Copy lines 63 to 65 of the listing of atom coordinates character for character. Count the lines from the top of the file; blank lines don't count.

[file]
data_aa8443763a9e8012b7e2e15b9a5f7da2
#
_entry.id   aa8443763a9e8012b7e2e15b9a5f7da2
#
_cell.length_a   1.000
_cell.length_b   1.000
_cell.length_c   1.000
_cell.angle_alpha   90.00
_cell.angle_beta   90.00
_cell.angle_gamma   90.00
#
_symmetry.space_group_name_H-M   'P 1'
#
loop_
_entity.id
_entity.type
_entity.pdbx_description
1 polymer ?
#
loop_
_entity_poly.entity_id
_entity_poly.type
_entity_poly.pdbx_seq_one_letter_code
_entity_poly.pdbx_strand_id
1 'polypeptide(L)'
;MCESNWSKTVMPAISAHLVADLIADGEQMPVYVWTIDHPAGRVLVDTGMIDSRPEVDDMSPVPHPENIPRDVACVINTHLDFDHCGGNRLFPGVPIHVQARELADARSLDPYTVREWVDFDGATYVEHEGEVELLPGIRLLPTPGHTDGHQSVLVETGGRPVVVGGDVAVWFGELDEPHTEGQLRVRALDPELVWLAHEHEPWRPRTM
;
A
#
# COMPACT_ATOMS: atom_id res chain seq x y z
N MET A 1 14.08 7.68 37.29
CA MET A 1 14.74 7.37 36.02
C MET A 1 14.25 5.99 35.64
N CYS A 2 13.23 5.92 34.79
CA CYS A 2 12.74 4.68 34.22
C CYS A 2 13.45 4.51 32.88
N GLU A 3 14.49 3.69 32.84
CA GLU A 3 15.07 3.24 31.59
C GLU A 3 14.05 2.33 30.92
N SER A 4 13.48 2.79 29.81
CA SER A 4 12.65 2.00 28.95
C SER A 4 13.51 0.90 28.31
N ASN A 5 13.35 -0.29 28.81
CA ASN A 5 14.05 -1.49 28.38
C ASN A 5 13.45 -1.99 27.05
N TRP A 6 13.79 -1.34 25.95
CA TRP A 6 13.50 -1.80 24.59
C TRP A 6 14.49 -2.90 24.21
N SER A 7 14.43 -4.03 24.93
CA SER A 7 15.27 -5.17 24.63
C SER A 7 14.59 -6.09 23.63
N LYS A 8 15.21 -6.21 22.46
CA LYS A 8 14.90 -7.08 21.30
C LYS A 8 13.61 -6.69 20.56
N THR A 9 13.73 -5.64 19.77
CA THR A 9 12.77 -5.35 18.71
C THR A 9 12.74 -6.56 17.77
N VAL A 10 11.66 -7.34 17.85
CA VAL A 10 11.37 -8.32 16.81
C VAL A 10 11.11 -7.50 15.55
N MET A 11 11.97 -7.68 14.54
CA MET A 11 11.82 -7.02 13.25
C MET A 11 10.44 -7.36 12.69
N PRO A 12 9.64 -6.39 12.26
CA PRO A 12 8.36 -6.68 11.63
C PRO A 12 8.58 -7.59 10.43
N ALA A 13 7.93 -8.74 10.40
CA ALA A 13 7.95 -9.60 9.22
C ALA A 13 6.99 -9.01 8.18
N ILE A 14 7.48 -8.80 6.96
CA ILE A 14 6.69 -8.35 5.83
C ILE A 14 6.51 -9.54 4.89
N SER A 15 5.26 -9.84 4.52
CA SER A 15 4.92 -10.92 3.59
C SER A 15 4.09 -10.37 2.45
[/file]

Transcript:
C MET A 11 10.44 -7.36 12.69
N PRO A 12 9.64 -6.39 12.26
CA PRO A 12 8.36 -6.68 11.63